Risks of Leaving a Co-Occurring Disorder Untreated

The risks associated with addiction are often quite widely discussed, but when this addiction is coupled with a mental illness, these same risks are multiplied. Those suffering from co-occurring disorders have higher rates of homelessness, incarceration, unemployment or difficulty maintaining employment, unstable relationships, and other chronic health problems.

These issues make it more likely for these individuals to harm themselves or attempt suicide as well. It is for these reasons, that it is imperative that if you or someone you know is suffering from addiction or mental illness or potential co-occurring disorders that you seek treatment immediately. Recovery is more likely when the situation is addressed in the early stages of addiction. With the right treatment, you can begin to feel more like yourself again.

Warning Signs of a Co-Occurring Disorder

Though many feel it possible to self-diagnosis and treat, the only way to know for sure if you are, in fact, suffering from co-occurring disorders, is to seek the opinion of a mental health professional or addiction specialist. These experts will be able to evaluate your symptoms more objectively and may be able to identify problems you can’t see yourself.

It is possible, however, to identify potential warning signs that you may have co-occurring disorders. You should seek professional help if you have experienced any of the following:

  • Feelings of sadness or hopelessness for a period of more than two week, even when not under the influence of drugs or alcohol
  • Tendency to use drugs or drink alcohol when recalling painful memories or struggling with feelings of anxiety or fear
  • Reliance on drugs or alcohol to control your moods or fear that you fear or anxiety cannot control mood without them
  • Struggle facing social situations without the use of drugs or alcohol
  • Experience difficulty when focusing on work without drugs or alcohol
  • Becoming increasingly reclusive due to substance abuse
  • Struggle with maintaining employment for any length of time
  • Trouble keeping up with rent or mortgage
  • Difficulty maintaining relationships due to substance abuse or anxiety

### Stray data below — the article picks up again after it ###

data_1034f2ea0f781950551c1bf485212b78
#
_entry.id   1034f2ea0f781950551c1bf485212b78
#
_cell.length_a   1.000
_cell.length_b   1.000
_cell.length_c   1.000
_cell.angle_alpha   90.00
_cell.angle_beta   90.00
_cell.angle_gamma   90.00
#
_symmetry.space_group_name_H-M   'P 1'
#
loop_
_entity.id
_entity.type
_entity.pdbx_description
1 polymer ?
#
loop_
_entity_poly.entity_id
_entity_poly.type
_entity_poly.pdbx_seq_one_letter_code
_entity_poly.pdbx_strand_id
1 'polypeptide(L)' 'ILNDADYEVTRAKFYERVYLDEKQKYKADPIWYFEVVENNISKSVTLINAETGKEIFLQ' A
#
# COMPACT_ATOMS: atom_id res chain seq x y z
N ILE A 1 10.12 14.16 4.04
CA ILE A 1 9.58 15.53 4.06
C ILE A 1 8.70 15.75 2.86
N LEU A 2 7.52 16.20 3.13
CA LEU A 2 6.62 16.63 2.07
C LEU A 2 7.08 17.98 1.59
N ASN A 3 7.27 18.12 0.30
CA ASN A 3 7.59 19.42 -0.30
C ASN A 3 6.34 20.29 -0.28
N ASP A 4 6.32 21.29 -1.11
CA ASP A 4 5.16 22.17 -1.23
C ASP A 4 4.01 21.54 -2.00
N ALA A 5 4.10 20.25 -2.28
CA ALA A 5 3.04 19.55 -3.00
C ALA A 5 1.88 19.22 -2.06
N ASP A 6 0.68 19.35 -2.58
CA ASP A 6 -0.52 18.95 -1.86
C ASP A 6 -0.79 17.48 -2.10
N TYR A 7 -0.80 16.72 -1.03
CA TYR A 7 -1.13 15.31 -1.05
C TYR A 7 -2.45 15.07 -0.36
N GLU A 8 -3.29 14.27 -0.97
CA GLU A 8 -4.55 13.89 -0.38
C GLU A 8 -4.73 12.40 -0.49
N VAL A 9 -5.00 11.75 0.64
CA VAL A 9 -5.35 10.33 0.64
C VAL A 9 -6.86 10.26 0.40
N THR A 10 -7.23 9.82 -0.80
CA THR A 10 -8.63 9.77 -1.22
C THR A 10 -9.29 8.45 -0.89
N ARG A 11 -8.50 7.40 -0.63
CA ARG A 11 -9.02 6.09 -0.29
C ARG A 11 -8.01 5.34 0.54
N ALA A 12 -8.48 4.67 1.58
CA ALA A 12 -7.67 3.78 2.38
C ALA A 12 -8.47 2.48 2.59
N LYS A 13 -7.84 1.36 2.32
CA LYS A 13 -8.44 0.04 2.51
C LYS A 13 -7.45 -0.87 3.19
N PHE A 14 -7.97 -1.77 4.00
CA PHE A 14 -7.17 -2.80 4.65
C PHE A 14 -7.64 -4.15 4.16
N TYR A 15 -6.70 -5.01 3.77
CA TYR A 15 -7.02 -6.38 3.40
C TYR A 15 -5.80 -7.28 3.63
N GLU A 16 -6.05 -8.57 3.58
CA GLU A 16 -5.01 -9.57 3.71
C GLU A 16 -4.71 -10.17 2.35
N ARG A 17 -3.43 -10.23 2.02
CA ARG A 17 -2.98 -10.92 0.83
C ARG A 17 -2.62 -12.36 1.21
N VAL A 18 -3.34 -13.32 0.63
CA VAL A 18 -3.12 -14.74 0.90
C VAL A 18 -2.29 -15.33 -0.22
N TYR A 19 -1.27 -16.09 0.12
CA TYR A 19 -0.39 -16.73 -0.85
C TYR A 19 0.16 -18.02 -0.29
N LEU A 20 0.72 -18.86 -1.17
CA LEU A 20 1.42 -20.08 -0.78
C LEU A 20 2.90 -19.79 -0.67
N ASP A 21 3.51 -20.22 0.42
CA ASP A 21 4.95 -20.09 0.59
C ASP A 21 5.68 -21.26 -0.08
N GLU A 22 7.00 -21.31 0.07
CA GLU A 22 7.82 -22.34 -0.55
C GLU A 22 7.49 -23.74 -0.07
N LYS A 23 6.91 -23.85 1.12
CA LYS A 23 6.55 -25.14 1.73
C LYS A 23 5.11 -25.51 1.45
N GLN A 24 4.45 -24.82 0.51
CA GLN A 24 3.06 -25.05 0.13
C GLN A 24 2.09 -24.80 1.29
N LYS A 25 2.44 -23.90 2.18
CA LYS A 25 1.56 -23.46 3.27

• Have previously received treatment for depression, anxiety, or any other psychiatric disorder
  • Have a history of abuse or trauma that has never been treated or addressed by a mental health professional

If you have experienced any of the above, it is possible that you may be suffering from co-occurring disorders or at the very least mental illness or addiction. The sooner you get help the better.

How Can I Get the Help I Need for Co-Occurring Disorders?

If you feel that you need treatment for co-occurring disorders, you may not know what your next step should be. Seeking treatment for one disorder is difficult to begin with, let alone two.  When searching for the facility to best suit your needs as a patient suffering from co-occurring disorders, it is important to look for facilities that have a history of treating patients with similar diagnoses. Many facilities specialize in treating various addictive behaviors, but don’t have the capacity or training to adequately treat mental health issues.

Additionally, it is important to search for a facility that will treat both disorders concurrently. In the past, co-occurring disorders were treated separately, but research has suggested that treatment may be more effective when both are address at the same time through an integrated recovery program. Best practices in treating addiction and mental illness can be combined to create a treatment program that best suits your unique situation.

What are other important features to look for in a treatment facility? The staff should of course have the appropriate credentials and training for integrated treatment for co-occurring disorders. The therapy sessions that are offered should also allow flexibility for those with mental illness as they often have difficulty focusing, suffer from social anxiety, as well as other symptoms that may make it difficult for them to be active participants in the meetings.

When you are presented with your treatment plan, make sure that it has been individually designed to meet your specific needs. Some of the components of such a plan would include:

  • A thorough collection of your health history including your mental health and your substance use history.
  • Detailed plan for psychotherapy that helps you confront the connection between your mental illness and your substance abuse problem.
  • Any necessary medicine to treat the mental illness or substance abuse that you specifically are facing.
  • A therapy session in a group format for those suffering with co-occurring disorders.
  • A supportive education platform that helps you and your family learn how to best approach your co-occurring disorder to best ensure and happy and healthy home life.
  • Opportunities to try holistic therapies such as acupuncture as a supplemental treatment.
  • Support that follows you once you’ve graduated from rehabilitation to ensure you are progressing well without setbacks or relapse.

It is important to know that you can get the help that you need. There is a treatment program that will work for you or your loved one. Take time to learn about your co-occurring disorder and what situations, environments, and people may be causing you to experience the symptoms that you have. You may fight yourself with calling to get information and treatment, but you have everything to lose if you don’t.

 

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https://www.aspenridgenorth.com/blog/tell-dual-diagnosis-co-occurring-disorder/